— Europe After 8:15 • H. L. Mencken, George Jean Nathan and Willard Huntington Wright

... was elected President, the French people rose against their government, which had many faults, and drove away many of their rulers, and cut off their King's head. Among the leaders was Lafayette, who, however, was no party to the cruelties which were practiced. The other kings of Europe undertook to restore the King of France to power, and in the war which followed Lafayette was taken prisoner and closely confined. His wife wrote to Washington, asking ...
— Harper's Young People, June 8, 1880 - An Illustrated Weekly • Various

... Great, came over from Prussia, joined Washington at Valley Forge, and day after day drilled and manoeuvered the men, laughing and cursing as he turned raw countrymen into regular soldiers. From France came young Lafayette and the stern De Kalb, from Poland came Pulaski and Kosciusko;—all acquainted with the arts of war as waged in Europe and fitted for leadership as well as teaching. Lafayette came early, in 1776, in a ship of his own, accompanied by several officers of wide experience, and remained loyally ...
— History of the United States • Charles A. Beard and Mary R. Beard

... separated after a while, but were not divorced. Both before and after that event, however, her house was the resort of the best society of the city, and she was its brightest ornament. Thither came Grimm, Talleyrand, Barnave, Lafayette, Narbonne, Sieyes,—all friends. She was an eye-witness to the terrible scenes of the Revolution, and escaped judicial assassination almost by miracle. At last she succeeded in making her escape to Switzerland, and lived a while in her magnificent country-seat near Geneva, surrounded with illustrious ...
— Beacon Lights of History, Volume VII • John Lord

... part of the town and gave "entertainment to man and beast" passing between Boston and Salem, notably so to General Washington on his journey from Boston to Salem in 1797, and later to the Marquis De Lafayette in 1824, when making a similar journey. We also mention Zaccheus Stocker, Jonathan Makepeace, Charles Sweetser, Dr. Abijah Cheever, Benjamin F. Newhall and Benjamin Hitchings. These last all held town office with great credit to themselves ...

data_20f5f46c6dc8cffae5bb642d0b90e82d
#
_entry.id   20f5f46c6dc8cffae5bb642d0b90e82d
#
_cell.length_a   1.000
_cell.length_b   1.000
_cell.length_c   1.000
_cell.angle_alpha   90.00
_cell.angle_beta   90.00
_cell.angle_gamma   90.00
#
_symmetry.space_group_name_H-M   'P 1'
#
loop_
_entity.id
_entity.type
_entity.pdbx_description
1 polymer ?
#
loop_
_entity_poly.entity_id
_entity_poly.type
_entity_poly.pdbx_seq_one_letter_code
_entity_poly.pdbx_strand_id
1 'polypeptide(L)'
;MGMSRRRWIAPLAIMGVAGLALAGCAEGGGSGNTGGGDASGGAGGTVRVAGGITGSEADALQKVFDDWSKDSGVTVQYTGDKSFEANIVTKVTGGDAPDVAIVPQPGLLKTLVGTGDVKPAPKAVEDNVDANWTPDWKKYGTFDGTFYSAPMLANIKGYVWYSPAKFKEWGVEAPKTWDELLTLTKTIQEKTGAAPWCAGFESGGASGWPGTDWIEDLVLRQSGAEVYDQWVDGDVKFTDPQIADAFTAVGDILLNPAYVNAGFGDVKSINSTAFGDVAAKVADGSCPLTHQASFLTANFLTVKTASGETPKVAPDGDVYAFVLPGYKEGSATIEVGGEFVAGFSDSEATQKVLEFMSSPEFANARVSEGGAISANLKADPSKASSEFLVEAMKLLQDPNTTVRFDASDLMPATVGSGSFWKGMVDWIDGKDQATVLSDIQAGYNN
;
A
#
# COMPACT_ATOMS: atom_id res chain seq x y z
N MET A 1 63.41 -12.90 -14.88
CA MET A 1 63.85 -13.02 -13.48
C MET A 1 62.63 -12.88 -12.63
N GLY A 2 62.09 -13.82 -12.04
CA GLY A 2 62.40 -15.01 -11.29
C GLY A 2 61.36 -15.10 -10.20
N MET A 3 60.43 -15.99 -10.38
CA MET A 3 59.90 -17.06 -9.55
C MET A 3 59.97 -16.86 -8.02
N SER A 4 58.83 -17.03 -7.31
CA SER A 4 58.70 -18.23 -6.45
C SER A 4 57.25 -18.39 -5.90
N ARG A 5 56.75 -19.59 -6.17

— The Bay State Monthly - Volume 2, Issue 3, December, 1884 • Various

... three-quarters of a century. It contains personal reminiscences of some of the most distinguished characters of that period, including Goethe, Wieland, De Quincey, Wordsworth (with whom Mr. Crabb Robinson was on terms of great intimacy), Madame de Stael, Lafayette, Coleridge, Lamb, Milman, &c. &c.: and includes a vast variety of subjects, political, ...
— MacMillan & Co.'s General Catalogue of Works in the Departments of History, Biography, Travels, and Belles Lettres, December, 1869 • Unknown

... are music in prose—they are like pearls on a chain of gold—each word seems exactly the right word in the right place; the stories sing themselves out, they are so beautifully expressed."—The Lafayette Leader. ...
— The Little Colonel's Hero • Annie Fellows Johnston

... while his estates were confiscated and assigned to a younger brother, who had remained loyal to the Czar. It was known also that at Paris, where he had found refuge, he had been a special favorite of Lafayette and of the leading republicans, and an active member of the Polish Revolutionary Committee, till, in 1835, he published La Verite sur la Russie, in which work he maintained that the interests of Poland and of all the other Slavic countries would be promoted by absorption into the Russian ...
— The Atlantic Monthly, Volume 18, No. 109, November, 1866 • Various

... army. The last pensioner of the Revolutionary War, which ended in 1781—that is to say, the last widow of a Revolutionary soldier—only died a few years ago, early in the twentieth century. The Order of the Cincinnati, founded by Washington and Lafayette, was nevertheless a subject of jealous anxiety to our forefathers; but apparently the successful attempt of volunteers disbanded after the Civil and the Spanish Wars, although far more menacing because embodying social and political privilege, not a mere badge of honor, seems ...
— Popular Law-making • Frederic Jesup Stimson

... season. I am not willing to remain here any longer at all. And I think, also, that we shall be more likely to meet Herman by going to town than by staying here. Washington is the great center of attraction at this season of the year. Everyone goes there. I have a pleasant furnished house on Lafayette Square. It has been quite ready for our reception for the last fortnight. Some of our servants have already gone up. So, my love, I have fixed our departure for Saturday morning, if you think you can be ready by that time. If not, I can wait ...